Untouched by the 60s, 'Romney reflects the Corny '50s
A Commentary by Michael Barone
One question I sometimes have been asked in this presidential campaign goes something like this: Why does Mitt Romney sound so corny?
Actually, phrasing it that way suggests the answer. "Corny" is a word you don't hear people say much any more. As you reach a certain age, you hear yourself uttering words or phrases that you realize no one else says anymore. The vernacular of your youth has passed into quiet obscurity.
As it happens, I know something about Romney's youth, since he was three years behind me at the private boys school I attended in Bloomfield Hills, Mich. I still have trouble shaking my image of him as a 14-year-old boy, which he was when I graduated.
Romney was popular at school in part because his father was the Republican candidate for governor that year and would be the first Republican to hold that office in 14 years. This was a school where the straw vote in the 1960 presidential election was Richard Nixon 92 percent, John Kennedy 8 percent.
Academically, the school was a fast track, with some very good teachers and a lot of very smart boys. Romney was not at the top of his class, but apparently he did just fine.
But as I look back on his biography, it seems to me that Romney missed one experience that changed the outlook and even the vocabulary of most of his schoolmates. This is a man who never experienced the '60s. You know what I mean: peace demonstrations, dope smoking, ironic detachment, all that.
He spent a year in Stanford when, despite the calendar, the '60s were just starting to arrive in Palo Alto, Calif.; he debated the protesters. He then worked as a Mormon missionary in France (why doesn't some debate questioner ask him to speak some French for us?) and witnessed with disapproval the May 1968 upheaval in Paris.
When he returned to the United States, he married his high school sweetheart (from our school's female equivalent; the two have since merged). They went off to Brigham Young University, run by the Mormon Church. You can be sure that the '60s never arrived there.
From BYU, the Romneys moved on to Harvard. There, Mitt entered a joint program at the law and business schools. He had top grades, which means he must have studied really hard -- in a house with two babies to take care of. No time for Woodstock!
After graduating, Romney plunged into his work at Boston Consulting Group and Bain Capital. The views he expressed in his 1994 Senate campaign -- pro-choice on abortion, skittish about the Reagan administration -- reflect the ethos and lingo of top management consultants at the time, people only mildly affected by the '60s.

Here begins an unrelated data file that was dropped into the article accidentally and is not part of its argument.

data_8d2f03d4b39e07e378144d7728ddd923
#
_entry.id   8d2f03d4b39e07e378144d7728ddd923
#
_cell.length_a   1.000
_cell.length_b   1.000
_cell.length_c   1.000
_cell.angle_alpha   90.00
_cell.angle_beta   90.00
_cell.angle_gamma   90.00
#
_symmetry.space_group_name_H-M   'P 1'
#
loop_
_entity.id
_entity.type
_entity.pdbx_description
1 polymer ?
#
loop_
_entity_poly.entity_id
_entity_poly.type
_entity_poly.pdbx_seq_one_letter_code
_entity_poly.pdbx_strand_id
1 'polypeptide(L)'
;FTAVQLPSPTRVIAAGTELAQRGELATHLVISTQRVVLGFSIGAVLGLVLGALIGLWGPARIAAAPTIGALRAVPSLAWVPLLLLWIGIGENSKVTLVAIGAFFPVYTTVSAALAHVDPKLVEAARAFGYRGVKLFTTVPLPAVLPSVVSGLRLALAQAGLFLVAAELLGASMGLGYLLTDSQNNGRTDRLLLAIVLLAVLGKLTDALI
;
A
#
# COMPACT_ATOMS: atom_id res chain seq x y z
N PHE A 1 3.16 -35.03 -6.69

Romney was also called on to serve as a leader in the Mormon Church, which has no career clergy, and spent considerable time counseling and tending to fellow believers. That's a constituency not much affected by the '60s.
Romney's difficulty in seeking the Republican nomination is his adaptability to terrain: He sounded one way when he was running for governor of Massachusetts in 2002, another way when he set out to run for president in 2007 and 2008.
This seems characteristic. Asked by friends what Romney was really like, one Bain Capital veteran responded, "Which four or five of the Romneys do you mean?" And perhaps it makes sense for a private-equity executive building firms like Staples and Sports Authority to adapt his approach and manner to each company's particular culture.
Romney has shown adaptability in running for president, too. In 2008, he followed the example of George W. Bush (who experienced the '60s in depth and didn't like it a bit), spending lots of money, proclaiming himself pro-life, crisscrossing Iowa. It didn't work.
The way he is campaigning this year seems more in line with his own experience. He has obviously worked hard studying the issues, making himself look like a foreign policy expert, though he has no experience in that line unless you count organizing the Salt Lake City Winter Olympics. He has worked hard constructing a New Hampshire firewall and trying to avoid betting too heavily on Iowa.
But though smooth and articulate in debate, he is awkward in chitchat and often sounds corny, as if he is still living in the '50s.
That's natural for someone who missed the '60s.
Michael Barone, senior political analyst for The Washington Examiner (www.washingtonexaminer.com), is a resident fellow at the American Enterprise Institute, a Fox News Channel contributor and a co-author of The Almanac of American Politics. To find out more about Michael Barone, and read features by other Creators Syndicate writers and cartoonists, visit the Creators Syndicate Web page at www.creators.com.
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